Congress of the European Sleep Research Society 2018

The 24th Congress of the European Sleep Research Society was held in Basel, Switzerland, from September 25 to September 28, 2018. It brought together researchers and clinicians working in the field of sleep research and sleep medicine intent on promoting research on sleep and related areas, to improve the care for patients with sleep disorders. 
Actigraphic recording from upper extremities show consistently more prominent sleep fragmentation in rapid eye movement sleep behavior disorder patients compared to other sleep diagnoses.
The associate professor at NYU Langone discussed several of the questions that remained unanswered about the relationship between sleep and Alzheimer disease.
The associate professor at NYU Langone discussed emerging evidence that suggests that sleep disruption results in higher levels of markers associated with Alzheimer disease.
Recent work demonstrates that the anterior part of the hypothalamus is enlarged in cluster headache.
The neurologist discussed an analysis of findings suggesting that opiate agonists may have a role in the treatment of narcolepsy.
The study presents direct evidence that subjective experiences of insomnia may be coupled to the REM sleep state.
Heidbreder further described the current understanding of the condition and what she and her colleagues have found out.
The Psychiatrist at Psychiatric Services Solothurn and University of Basel discussed how heart rate variability correlates with sleep stages, which may indicate nocturnal brain activity. 
Under treatment, the dynamic of REM sleep related heart rate variability shows early changes during the first week, providing a promising biomarker of treatment.
Impairment of physiological spindle activity in the hippocampus during NREM sleep by interictal epileptic activities may have negative consequences on long-term memory consolidation.
Those suffering from significant emotional distress and sleep disturbances may benefit from targeted interventions to restore consolidated REM sleep or prevent the occurrence of fragmented REM sleep.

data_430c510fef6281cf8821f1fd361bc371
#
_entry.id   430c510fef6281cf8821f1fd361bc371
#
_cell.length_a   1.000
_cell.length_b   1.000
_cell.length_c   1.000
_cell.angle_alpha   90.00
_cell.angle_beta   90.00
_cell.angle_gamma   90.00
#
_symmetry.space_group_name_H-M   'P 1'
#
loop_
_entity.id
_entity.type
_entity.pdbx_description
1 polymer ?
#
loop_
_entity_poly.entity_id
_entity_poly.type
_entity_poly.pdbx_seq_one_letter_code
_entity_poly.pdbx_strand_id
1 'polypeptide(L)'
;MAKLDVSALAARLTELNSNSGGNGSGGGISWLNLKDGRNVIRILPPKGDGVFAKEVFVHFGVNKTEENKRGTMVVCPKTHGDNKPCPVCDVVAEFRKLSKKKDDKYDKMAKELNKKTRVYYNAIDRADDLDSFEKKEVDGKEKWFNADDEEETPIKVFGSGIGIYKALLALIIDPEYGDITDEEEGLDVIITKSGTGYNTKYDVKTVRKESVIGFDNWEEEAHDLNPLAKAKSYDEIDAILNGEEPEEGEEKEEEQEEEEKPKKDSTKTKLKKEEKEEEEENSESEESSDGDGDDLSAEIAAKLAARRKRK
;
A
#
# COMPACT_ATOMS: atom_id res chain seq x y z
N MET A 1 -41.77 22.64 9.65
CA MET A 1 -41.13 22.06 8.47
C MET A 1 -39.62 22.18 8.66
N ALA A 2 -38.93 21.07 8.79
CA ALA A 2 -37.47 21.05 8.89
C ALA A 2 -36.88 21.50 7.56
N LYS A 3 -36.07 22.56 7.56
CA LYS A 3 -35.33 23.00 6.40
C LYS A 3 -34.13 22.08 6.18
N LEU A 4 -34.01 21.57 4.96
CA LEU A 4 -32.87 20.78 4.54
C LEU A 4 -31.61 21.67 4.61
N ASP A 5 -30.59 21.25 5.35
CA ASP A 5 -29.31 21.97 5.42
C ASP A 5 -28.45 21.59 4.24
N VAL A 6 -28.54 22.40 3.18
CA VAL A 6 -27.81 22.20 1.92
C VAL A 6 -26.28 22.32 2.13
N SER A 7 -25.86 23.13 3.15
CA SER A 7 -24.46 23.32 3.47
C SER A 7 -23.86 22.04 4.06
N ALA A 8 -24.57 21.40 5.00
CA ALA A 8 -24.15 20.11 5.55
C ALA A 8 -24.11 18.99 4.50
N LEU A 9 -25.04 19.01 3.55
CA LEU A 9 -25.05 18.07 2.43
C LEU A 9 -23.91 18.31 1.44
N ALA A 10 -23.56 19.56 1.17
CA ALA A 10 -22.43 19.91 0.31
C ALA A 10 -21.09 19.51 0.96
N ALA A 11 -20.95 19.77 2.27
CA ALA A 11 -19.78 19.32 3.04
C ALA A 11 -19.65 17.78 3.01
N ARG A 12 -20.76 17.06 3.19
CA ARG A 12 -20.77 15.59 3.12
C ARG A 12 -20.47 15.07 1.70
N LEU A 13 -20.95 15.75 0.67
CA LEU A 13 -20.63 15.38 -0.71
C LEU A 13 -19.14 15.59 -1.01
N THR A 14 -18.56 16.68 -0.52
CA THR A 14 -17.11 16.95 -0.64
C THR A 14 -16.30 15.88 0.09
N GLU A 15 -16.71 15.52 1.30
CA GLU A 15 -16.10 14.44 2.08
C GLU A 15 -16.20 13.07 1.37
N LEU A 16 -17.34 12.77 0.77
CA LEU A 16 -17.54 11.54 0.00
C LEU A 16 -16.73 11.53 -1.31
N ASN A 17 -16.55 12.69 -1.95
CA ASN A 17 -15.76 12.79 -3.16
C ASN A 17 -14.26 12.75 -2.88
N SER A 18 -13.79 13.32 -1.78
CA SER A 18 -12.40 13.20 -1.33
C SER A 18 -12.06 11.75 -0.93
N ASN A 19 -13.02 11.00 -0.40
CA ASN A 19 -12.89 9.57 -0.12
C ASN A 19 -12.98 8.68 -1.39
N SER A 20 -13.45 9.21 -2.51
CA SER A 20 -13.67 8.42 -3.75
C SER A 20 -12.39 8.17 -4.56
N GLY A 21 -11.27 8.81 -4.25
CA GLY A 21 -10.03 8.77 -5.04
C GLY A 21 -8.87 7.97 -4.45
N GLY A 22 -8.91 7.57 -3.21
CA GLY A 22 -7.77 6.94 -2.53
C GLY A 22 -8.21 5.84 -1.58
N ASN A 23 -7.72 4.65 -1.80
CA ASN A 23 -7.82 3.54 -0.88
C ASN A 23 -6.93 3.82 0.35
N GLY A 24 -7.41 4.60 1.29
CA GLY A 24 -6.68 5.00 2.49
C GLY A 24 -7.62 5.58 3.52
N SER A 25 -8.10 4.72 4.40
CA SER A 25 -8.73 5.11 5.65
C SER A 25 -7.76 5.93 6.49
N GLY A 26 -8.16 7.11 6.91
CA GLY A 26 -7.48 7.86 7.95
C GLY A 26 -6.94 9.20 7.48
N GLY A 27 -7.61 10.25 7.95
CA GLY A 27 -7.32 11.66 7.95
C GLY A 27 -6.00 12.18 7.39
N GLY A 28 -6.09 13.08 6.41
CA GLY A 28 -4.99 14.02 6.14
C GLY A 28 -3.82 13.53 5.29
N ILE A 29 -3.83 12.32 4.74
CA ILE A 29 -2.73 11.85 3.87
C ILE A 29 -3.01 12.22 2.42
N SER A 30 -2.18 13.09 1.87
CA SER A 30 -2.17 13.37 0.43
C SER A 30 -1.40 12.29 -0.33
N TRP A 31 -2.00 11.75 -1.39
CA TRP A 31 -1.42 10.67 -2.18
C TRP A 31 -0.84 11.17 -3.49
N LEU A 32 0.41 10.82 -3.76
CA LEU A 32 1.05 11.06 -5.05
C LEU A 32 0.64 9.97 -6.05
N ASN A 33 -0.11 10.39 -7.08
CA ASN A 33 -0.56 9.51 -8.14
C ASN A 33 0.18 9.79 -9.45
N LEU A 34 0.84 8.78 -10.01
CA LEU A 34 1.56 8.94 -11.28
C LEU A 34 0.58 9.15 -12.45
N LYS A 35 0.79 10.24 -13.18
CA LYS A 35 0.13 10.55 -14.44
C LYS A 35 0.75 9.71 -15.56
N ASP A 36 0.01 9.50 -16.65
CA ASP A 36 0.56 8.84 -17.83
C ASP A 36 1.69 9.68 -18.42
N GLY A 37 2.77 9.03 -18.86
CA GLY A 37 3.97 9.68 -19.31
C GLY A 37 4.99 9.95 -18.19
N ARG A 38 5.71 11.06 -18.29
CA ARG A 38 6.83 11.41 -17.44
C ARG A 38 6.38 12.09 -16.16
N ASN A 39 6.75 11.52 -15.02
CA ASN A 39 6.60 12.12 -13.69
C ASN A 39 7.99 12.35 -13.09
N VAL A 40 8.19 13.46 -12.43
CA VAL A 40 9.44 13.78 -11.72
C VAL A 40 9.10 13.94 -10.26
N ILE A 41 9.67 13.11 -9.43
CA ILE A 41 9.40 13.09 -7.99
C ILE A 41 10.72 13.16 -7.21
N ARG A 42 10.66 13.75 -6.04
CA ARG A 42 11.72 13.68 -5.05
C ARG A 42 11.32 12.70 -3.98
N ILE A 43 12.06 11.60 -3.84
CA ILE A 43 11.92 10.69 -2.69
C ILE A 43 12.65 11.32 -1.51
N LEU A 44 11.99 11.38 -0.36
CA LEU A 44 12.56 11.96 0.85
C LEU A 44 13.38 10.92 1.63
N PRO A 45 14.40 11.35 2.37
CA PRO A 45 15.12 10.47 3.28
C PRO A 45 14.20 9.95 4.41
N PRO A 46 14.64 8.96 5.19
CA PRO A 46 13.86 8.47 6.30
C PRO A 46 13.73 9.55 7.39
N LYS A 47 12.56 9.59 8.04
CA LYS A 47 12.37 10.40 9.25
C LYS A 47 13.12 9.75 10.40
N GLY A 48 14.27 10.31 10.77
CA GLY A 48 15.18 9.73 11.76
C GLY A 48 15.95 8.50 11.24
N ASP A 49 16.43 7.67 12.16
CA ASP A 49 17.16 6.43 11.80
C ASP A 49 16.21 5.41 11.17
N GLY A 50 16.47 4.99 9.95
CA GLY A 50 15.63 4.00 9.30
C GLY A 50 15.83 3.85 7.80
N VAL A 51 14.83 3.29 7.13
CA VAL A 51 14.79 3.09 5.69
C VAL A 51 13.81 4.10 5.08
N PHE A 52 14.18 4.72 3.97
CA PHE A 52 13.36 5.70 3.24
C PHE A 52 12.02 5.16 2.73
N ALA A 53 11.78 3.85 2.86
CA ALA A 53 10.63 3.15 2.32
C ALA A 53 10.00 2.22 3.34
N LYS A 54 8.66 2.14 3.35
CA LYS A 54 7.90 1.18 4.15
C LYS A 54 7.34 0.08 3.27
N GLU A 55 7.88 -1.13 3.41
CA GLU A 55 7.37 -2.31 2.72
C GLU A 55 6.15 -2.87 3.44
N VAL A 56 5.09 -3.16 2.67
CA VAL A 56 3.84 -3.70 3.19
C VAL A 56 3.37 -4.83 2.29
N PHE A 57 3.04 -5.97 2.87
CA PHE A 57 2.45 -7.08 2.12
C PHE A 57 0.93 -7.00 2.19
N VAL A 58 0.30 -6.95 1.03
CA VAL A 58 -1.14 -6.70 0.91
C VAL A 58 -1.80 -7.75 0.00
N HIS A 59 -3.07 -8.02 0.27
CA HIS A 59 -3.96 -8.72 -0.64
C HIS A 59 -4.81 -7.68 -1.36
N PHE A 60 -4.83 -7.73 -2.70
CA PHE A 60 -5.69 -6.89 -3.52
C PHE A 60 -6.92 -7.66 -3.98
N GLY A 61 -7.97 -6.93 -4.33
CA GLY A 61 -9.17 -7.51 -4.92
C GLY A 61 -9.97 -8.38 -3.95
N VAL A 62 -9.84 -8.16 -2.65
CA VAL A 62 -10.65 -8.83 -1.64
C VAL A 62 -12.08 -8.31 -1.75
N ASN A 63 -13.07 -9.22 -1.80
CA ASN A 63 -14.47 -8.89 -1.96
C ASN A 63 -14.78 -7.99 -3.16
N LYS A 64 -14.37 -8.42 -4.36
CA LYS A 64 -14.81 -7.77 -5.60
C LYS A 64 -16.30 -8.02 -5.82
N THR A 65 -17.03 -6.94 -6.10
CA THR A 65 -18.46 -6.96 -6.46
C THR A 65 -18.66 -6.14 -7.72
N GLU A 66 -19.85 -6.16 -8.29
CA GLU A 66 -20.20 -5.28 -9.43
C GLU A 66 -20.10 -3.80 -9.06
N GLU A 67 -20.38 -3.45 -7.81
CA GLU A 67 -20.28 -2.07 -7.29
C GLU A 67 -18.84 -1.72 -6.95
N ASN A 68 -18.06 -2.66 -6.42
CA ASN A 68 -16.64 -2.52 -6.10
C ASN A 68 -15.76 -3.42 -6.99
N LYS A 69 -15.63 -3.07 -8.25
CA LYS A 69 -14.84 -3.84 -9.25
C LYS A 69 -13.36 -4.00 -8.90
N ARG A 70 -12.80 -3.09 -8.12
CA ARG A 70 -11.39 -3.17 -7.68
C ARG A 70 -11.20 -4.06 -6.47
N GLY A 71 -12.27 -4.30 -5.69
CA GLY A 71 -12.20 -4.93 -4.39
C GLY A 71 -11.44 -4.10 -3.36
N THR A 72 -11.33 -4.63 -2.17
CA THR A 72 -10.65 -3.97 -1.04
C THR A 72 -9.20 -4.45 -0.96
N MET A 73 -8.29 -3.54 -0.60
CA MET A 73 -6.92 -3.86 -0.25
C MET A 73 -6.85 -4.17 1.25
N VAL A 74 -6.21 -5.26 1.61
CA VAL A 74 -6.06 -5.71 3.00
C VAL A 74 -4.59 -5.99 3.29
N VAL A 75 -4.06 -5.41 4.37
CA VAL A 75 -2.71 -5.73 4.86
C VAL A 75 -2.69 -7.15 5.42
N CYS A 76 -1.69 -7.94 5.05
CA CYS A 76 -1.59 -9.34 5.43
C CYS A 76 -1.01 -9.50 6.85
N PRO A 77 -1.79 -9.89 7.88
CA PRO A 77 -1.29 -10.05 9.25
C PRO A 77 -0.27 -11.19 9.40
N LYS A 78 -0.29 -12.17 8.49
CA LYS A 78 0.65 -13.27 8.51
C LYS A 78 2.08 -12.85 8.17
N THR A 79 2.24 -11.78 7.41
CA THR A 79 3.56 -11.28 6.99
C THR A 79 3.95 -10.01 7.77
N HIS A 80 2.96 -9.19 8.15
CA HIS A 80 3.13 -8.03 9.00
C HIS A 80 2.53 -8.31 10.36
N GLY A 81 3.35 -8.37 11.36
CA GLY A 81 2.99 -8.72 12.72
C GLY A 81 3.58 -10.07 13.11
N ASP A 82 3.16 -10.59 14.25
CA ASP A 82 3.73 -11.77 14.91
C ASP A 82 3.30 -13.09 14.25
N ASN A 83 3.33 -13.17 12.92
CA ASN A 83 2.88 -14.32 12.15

The postdoctoral scientist spoke about an actimetry-based method studying the clinical relevance of temporal dynamics of sleep to make the dynamics easily quantifiable in everyday context.
The medical coordinator of the Multidisciplinary Sleep-Wake Disorders Center at Antwerp University Hospital spoke about how to address some of the issues faced in OSA treatment development.
The identification of the subtypes allows future studies to target homogeneous subtype samples, resolve inconsistencies, personalize treatment and utilize preventive interventions.
Proof-of-concept studies using a targeted phenotypic approach to reduce obstructive sleep apnea severity are showing exciting results.
The identification of 3 key non-anatomical contributors to OSA has unlocked new potential pharmacotherapies, a major advance for the field.
Recent research has identified novel potential pathophysiological mechanisms that could potentially serve to subclassify various phenotypes in obstructive sleep apnea.
The actimetry-based method allows for easily quantifiable sleep dynamics in real life context, enabling large-scale clinical studies to investigate the complex temporal dynamics of sleep.
Long-term maintenance of efficacy was demonstrated with solriamfetol for treatment of excessive sleepiness with narcolepsy or obstructive sleep apnea.
The neurologist and sleep specialist spoke about data from one of many studies investigating solriamfetol for treatment of narcolepsy and obstructive sleep apnea with remaining excessive daytime sleepiness.
Chylinski spoke about the relationship between the increased number of arousals during sleep and the pathogenesis of Alzheimer disease.

About the 24th Congress of the European Sleep Research Society:

The 24th Congress of the European Sleep Research Society brings together researchers and clinicians intent on promoting research on sleep and related areas to improve the care for patients with sleep disorders. NeurologyLive offers the most up-to-date information regarding existing treatment options, as well as data from clinical trials evaluating new and emerging therapies, to those unable to travel to network with the European Sleep Research Society in Basel.
 
This Conference Coverage page at NeurologyLive is a full-service resource center for the latest from ESRS 2018, including key developments from research that may potentially lead to a better understanding of sleep disorder causes, methods of early diagnosis, symptom management, and prevention. It serves as a hub of information and news from the conference and includes focal coverage right from the floor.

For related content, check out NeurologyLive’s sleep medicine Condition Center page.